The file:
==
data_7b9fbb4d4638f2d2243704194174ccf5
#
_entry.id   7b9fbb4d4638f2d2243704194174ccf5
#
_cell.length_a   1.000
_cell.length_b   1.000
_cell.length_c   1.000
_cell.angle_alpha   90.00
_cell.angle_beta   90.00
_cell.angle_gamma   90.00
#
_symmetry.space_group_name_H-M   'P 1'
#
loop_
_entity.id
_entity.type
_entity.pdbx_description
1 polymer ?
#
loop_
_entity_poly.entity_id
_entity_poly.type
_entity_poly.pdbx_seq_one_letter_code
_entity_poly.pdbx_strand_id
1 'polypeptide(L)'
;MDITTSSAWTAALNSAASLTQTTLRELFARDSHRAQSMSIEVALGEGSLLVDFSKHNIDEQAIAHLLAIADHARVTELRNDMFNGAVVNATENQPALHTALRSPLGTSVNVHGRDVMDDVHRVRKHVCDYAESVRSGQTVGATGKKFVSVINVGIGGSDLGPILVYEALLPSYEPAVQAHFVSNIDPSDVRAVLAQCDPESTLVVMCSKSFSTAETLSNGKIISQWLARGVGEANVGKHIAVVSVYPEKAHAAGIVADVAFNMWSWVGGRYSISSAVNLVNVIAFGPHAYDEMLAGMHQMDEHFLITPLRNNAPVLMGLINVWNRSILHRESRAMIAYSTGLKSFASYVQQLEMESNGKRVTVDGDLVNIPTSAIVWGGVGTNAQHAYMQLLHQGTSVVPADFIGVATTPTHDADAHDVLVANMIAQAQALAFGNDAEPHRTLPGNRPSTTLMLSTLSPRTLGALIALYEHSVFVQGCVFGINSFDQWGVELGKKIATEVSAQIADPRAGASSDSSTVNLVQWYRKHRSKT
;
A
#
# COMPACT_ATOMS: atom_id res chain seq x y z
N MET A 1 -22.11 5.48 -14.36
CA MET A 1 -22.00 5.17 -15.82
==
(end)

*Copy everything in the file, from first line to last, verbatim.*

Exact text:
data_7b9fbb4d4638f2d2243704194174ccf5
#
_entry.id   7b9fbb4d4638f2d2243704194174ccf5
#
_cell.length_a   1.000
_cell.length_b   1.000
_cell.length_c   1.000
_cell.angle_alpha   90.00
_cell.angle_beta   90.00
_cell.angle_gamma   90.00
#
_symmetry.space_group_name_H-M   'P 1'
#
loop_
_entity.id
_entity.type
_entity.pdbx_description
1 polymer ?
#
loop_
_entity_poly.entity_id
_entity_poly.type
_entity_poly.pdbx_seq_one_letter_code
_entity_poly.pdbx_strand_id
1 'polypeptide(L)'
;MDITTSSAWTAALNSAASLTQTTLRELFARDSHRAQSMSIEVALGEGSLLVDFSKHNIDEQAIAHLLAIADHARVTELRNDMFNGAVVNATENQPALHTALRSPLGTSVNVHGRDVMDDVHRVRKHVCDYAESVRSGQTVGATGKKFVSVINVGIGGSDLGPILVYEALLPSYEPAVQAHFVSNIDPSDVRAVLAQCDPESTLVVMCSKSFSTAETLSNGKIISQWLARGVGEANVGKHIAVVSVYPEKAHAAGIVADVAFNMWSWVGGRYSISSAVNLVNVIAFGPHAYDEMLAGMHQMDEHFLITPLRNNAPVLMGLINVWNRSILHRESRAMIAYSTGLKSFASYVQQLEMESNGKRVTVDGDLVNIPTSAIVWGGVGTNAQHAYMQLLHQGTSVVPADFIGVATTPTHDADAHDVLVANMIAQAQALAFGNDAEPHRTLPGNRPSTTLMLSTLSPRTLGALIALYEHSVFVQGCVFGINSFDQWGVELGKKIATEVSAQIADPRAGASSDSSTVNLVQWYRKHRSKT
;
A
#
# COMPACT_ATOMS: atom_id res chain seq x y z
N MET A 1 -22.11 5.48 -14.36
CA MET A 1 -22.00 5.17 -15.82